I had my nose in Niall Ferguson's newest book, Civilization: The West and the Rest, at every possible moment during my recent trip to Hong Kong and Singapore. It's powerful and very, very timely, and I strongly recommend it. To help get the word out, I asked Niall for a short, somewhat personal piece on the thinking behind the book – in other words, what moved him to write it?
What you're going to find in the piece below for this week's Outside the Box, as well as in the book, is an author who is very concerned about our civilization's prospects – and unafraid to say so. I mean, the last time I looked, "saving the world" had gone distinctly out of fashion. And then, and then, we all grow up and get pretty focused and incremental about things: if we can just address the problem or three right in front of us, we're reasonably content.
But leave it to a Harvard history professor to break out of the box and go tilting at the big picture. And when you think of it, we're all pretty concerned at this point, however we frame the issues. Everywhere we turn, it seems, we find the forces of polarization and dissolution gnawing at our social fabric, and Yeats' fateful line about the center not holding starts to feel uncomfortably prophetic. Maybe it's about time we all thought bigger and worked harder at getting along, while we still can.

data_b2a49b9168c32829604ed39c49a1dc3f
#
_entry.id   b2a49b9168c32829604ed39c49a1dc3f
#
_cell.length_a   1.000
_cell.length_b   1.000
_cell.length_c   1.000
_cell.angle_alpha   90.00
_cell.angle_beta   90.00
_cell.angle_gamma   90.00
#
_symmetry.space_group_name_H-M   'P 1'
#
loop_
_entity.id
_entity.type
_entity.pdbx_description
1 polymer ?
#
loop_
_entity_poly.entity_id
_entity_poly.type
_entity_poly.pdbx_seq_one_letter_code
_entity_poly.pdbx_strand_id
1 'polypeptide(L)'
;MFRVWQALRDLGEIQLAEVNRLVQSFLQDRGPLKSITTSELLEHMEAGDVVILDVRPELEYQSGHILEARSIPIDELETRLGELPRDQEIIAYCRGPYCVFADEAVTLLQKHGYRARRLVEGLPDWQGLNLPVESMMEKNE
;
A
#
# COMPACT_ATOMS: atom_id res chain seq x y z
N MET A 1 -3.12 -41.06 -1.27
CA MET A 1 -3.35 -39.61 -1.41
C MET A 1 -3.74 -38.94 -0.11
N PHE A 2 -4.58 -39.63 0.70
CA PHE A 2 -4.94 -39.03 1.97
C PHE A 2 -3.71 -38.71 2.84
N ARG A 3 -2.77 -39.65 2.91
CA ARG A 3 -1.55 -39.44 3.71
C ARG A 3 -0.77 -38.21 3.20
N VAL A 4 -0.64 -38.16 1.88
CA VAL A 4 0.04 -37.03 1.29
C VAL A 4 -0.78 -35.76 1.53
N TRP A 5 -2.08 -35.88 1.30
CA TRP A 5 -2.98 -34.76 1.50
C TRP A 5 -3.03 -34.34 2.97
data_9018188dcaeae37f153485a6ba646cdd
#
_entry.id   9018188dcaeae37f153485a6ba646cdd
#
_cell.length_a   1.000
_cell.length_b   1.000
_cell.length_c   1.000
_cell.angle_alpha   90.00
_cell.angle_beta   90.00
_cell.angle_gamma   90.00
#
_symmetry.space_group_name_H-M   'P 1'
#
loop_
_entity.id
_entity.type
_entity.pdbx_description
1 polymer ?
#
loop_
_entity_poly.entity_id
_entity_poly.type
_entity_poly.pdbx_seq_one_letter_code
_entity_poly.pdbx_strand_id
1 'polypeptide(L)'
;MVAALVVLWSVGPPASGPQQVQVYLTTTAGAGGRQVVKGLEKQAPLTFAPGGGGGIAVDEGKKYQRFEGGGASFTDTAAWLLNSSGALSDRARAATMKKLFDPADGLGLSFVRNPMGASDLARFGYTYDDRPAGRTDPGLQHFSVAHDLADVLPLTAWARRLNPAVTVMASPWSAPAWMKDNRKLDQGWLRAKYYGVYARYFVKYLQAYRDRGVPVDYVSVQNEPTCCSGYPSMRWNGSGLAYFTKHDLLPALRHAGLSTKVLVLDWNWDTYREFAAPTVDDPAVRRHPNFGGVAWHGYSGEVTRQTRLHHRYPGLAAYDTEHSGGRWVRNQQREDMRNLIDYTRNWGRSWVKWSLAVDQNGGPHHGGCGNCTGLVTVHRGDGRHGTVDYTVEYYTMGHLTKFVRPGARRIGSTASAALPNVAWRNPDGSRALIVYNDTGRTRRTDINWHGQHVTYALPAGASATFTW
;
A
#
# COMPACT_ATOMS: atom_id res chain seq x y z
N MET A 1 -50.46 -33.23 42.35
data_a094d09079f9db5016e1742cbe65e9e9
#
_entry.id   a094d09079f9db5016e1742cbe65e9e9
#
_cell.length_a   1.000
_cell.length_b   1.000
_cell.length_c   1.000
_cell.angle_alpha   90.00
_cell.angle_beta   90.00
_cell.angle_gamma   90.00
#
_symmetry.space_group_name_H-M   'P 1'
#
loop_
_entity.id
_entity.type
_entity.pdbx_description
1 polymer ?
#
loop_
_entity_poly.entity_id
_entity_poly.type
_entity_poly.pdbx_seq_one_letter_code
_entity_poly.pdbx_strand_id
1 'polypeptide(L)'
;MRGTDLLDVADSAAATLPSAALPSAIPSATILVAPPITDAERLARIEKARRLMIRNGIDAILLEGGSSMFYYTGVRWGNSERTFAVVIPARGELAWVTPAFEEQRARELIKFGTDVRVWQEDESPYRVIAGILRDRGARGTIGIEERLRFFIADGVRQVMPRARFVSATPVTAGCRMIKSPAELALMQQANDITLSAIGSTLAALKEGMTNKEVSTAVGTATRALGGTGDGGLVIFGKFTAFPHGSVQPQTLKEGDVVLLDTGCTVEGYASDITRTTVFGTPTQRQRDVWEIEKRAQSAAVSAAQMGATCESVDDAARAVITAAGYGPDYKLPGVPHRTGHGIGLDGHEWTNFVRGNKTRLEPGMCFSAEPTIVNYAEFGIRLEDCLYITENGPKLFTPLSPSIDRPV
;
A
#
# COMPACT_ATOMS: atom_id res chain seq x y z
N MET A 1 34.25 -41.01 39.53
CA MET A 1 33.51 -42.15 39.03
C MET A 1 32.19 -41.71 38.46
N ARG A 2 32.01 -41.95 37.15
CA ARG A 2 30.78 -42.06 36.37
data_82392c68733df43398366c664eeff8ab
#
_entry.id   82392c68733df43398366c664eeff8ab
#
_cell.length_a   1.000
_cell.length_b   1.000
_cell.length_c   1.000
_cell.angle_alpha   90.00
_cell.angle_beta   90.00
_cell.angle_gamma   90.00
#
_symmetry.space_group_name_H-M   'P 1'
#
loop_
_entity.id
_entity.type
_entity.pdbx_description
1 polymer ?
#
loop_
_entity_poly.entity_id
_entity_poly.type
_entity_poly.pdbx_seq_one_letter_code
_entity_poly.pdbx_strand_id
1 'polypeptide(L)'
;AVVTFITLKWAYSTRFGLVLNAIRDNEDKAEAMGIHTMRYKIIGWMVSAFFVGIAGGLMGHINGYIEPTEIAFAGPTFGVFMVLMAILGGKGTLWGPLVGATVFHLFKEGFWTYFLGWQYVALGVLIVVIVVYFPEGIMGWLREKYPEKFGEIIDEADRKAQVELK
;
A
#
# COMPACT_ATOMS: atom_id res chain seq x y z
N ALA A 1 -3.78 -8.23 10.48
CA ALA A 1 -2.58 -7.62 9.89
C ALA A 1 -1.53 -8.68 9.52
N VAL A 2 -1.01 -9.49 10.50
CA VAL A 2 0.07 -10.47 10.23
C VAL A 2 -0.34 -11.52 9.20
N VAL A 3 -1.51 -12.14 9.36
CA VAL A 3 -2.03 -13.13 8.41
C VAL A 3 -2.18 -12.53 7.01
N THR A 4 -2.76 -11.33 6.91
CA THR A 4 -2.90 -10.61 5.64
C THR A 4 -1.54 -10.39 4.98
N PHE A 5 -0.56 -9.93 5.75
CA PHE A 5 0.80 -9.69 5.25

Niall turns to a notion put forth by the social scientist Charles Murray, who has called for a "civic great awakening" – a return to the original values of the American republic. We could do worse.
I want to congratulate Niall and Ayaan on their new baby, Thomas Hirsi Ferguson! May he grow up in a world that is flourishing.
Your holding out hope for our future analyst,
There is a debate in academic circles on the lessons of the current economic crisis. While most ivory tower debates are of little concern to our daily affairs, this debate should concern you, as it will inform those who hold central bank and political power. Remember, there is no playbook of rules for what to do in deflationary, deleveraging recessions. They are making it up as they go along.
Today we have a short essay by Niall Ferguson published last week in the Financial Times. It speaks for itself, and you should take a few minutes to read it.